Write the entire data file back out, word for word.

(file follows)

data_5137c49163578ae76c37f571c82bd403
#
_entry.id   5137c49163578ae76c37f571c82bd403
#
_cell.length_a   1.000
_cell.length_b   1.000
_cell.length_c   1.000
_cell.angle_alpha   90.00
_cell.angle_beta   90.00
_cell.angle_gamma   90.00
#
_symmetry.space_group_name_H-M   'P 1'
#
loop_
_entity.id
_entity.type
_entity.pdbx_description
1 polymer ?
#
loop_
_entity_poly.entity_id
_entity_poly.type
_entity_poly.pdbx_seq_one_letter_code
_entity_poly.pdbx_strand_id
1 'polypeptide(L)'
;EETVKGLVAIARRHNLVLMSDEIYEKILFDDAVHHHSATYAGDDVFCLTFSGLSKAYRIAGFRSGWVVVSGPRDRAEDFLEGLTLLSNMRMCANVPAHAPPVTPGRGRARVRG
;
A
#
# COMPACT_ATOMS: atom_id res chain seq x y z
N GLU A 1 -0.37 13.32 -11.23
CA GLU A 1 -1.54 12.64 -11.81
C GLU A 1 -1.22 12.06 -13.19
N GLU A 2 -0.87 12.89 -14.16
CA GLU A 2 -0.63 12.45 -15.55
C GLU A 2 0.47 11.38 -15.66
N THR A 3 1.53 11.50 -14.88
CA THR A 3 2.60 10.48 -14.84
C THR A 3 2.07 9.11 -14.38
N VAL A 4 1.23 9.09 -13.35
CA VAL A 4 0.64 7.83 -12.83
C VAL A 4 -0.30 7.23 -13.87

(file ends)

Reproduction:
data_5137c49163578ae76c37f571c82bd403
#
_entry.id   5137c49163578ae76c37f571c82bd403
#
_cell.length_a   1.000
_cell.length_b   1.000
_cell.length_c   1.000
_cell.angle_alpha   90.00
_cell.angle_beta   90.00
_cell.angle_gamma   90.00
#
_symmetry.space_group_name_H-M   'P 1'
#
loop_
_entity.id
_entity.type
_entity.pdbx_description
1 polymer ?
#
loop_
_entity_poly.entity_id
_entity_poly.type
_entity_poly.pdbx_seq_one_letter_code
_entity_poly.pdbx_strand_id
1 'polypeptide(L)'
;EETVKGLVAIARRHNLVLMSDEIYEKILFDDAVHHHSATYAGDDVFCLTFSGLSKAYRIAGFRSGWVVVSGPRDRAEDFLEGLTLLSNMRMCANVPAHAPPVTPGRGRARVRG
;
A
#
# COMPACT_ATOMS: atom_id res chain seq x y z
N GLU A 1 -0.37 13.32 -11.23
CA GLU A 1 -1.54 12.64 -11.81
C GLU A 1 -1.22 12.06 -13.19
N GLU A 2 -0.87 12.89 -14.16
CA GLU A 2 -0.63 12.45 -15.55
C GLU A 2 0.47 11.38 -15.66
N THR A 3 1.53 11.50 -14.88
CA THR A 3 2.60 10.48 -14.84
C THR A 3 2.07 9.11 -14.38
N VAL A 4 1.23 9.09 -13.35
CA VAL A 4 0.64 7.83 -12.83
C VAL A 4 -0.30 7.23 -13.87